Wednesday, October 24, 2018

NHL GMs don’t get second chances anymore. That might change how your favorite team is run.

If​ you had to​ guess,​ how​ many​ current​ NHL​ head coaches​ do you think​ have held that​ job​ for at least​​ one other team during their careers?

You might assume the number would be fairly high. After all, the NHL is often accused of being an old boys’ club, where teams prefer the safety of a familiar name to taking a chance on a fresh face.

If so, you’d be right. The vast majority of current coaches – 21 out of 31 – are on at least their second head coaching job. That includes nine coaches who are on their second chance, eight who are on their third, and four who are on their fourth. John Tortorella is actually on his fifth if you count his brief interim stint with the Rangers in 1999-00.

OK, now let’s move up the org chart and try the same question for the front office. How many of today’s 31 GMs are on at least their second chance at the job? If anything, we might think that the old boys’ club effect would be even more pronounced here. GM jobs don’t open up very often and they typically require plenty of experience, so you might expect to see the same old faces being recycled through the league.

But we don’t. In fact, only 10 of the league’s current GMs are on their second full-time job. (It’s 11 if you count Jeff Gorton’s interim stint with Boston, although that only lasted a few months.) Two-thirds of today’s GMs are on their first shot at the job. And only one GM in the entire league, Lou Lamoriello, has done it for more than two teams.

That seems pretty amazing. It didn’t used to be like this – even a decade or so ago, it wasn’t unusual to see guys like Cliff Fletcher, Bobby Clarke, Brian Burke or Bryan Murray show up for third, fourth and even fifth cracks at a GM’s job. But these days, most teams don’t seem interested in hiring a retread. More often than not, a GM’s career is one-and-done.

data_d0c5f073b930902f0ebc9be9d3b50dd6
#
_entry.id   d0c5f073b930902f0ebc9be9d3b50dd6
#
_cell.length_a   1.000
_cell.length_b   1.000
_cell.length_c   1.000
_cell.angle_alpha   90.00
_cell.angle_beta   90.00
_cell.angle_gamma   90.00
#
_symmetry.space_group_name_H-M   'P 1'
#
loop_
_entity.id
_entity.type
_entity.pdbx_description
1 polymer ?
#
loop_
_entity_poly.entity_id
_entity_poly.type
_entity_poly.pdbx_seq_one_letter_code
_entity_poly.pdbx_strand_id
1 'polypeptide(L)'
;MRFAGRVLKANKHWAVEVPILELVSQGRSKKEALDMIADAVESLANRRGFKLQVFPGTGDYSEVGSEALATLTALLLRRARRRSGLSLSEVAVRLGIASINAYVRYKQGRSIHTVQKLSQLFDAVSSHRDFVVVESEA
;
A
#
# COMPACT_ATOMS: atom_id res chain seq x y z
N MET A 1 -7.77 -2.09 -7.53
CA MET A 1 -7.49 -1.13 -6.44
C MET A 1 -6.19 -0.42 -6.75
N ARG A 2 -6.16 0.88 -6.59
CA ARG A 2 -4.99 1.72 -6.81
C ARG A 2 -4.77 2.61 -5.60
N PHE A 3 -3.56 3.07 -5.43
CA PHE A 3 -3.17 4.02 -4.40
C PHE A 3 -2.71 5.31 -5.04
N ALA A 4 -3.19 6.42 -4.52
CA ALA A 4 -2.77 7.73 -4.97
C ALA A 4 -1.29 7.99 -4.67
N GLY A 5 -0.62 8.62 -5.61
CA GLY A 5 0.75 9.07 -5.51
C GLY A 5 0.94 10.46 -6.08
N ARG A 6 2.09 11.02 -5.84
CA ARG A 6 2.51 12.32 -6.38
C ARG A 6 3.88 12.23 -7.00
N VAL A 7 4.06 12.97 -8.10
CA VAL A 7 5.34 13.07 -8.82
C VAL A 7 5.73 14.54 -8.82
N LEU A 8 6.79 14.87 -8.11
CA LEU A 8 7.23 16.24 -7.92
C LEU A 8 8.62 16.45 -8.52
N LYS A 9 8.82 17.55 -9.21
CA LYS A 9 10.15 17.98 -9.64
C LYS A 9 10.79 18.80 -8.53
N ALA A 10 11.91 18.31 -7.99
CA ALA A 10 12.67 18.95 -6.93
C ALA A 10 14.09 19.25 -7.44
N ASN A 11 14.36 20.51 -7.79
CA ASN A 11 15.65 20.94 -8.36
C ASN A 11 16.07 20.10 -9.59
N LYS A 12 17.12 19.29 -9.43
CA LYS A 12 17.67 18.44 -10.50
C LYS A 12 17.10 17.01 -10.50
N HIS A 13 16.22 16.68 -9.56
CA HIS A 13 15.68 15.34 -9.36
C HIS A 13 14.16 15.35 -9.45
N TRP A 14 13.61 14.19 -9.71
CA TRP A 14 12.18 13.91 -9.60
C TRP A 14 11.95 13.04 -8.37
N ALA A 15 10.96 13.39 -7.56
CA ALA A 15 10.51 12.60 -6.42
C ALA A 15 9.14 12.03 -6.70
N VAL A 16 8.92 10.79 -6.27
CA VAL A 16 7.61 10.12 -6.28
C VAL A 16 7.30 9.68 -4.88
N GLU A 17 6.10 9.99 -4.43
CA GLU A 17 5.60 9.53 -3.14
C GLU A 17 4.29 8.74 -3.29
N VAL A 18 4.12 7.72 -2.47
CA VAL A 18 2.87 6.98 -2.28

The two types of second-chance GMs

The trend gets even more pronounced if you look at the 10 GMs who did manage to get a second chance. Almost all of them fall into one of two categories: Stanley Cup winners, or guys who held their first job forever.

The Cup winner category includes names like Ray Shero and Peter Chiarelli, as well as Dale Tallon, who built pretty much the entire Blackhawks’ 2009-2010 roster before being fired after free agency. The Blackhawks made a point of giving him a ring even though he wasn’t employed by the team anymore, so we’ll defer to their judgment and consider him a Cup winner.

Then there’s the guys who didn’t win a Cup, but held their previous job forever. That would include George McPhee (17 years in Washington before going to Vegas); David Poile (15 years in Washington before Nashville); and Don Waddell (12 years in Atlanta before getting the Carolina job this summer).

Two more guys, Lamoriello and Jim Rutherford, fit into both categories, having held previous jobs for well over a decade while winning Cups in the process.

That leaves us with just two current GMs in the entire league who managed to get a second crack at the job despite not either winning a Cup or sticking around forever in their first.

The first is Doug Armstrong. He does have a Cup ring, earned as an assistant in Dallas, but didn’t have much success in five years as GM there. He still managed to work his way back to the big chair in St. Louis in 2010, and he’s held it ever since.

The second is Anaheim GM Bob Murray. You may not even remember his previous time as a GM, because it came back in the 1990s. He had a quick stint as GM in Chicago from 1997 to 1999, then waited nearly 10 years before getting a second shot with Anaheim in 2008.

That’s it. Two guys in the entire league who didn’t succeed in their first crack at being a GM and still got a second chance. One of them had to wait nearly a decade. And neither was hired within the last eight years.

>> Read the full post at The Athletic

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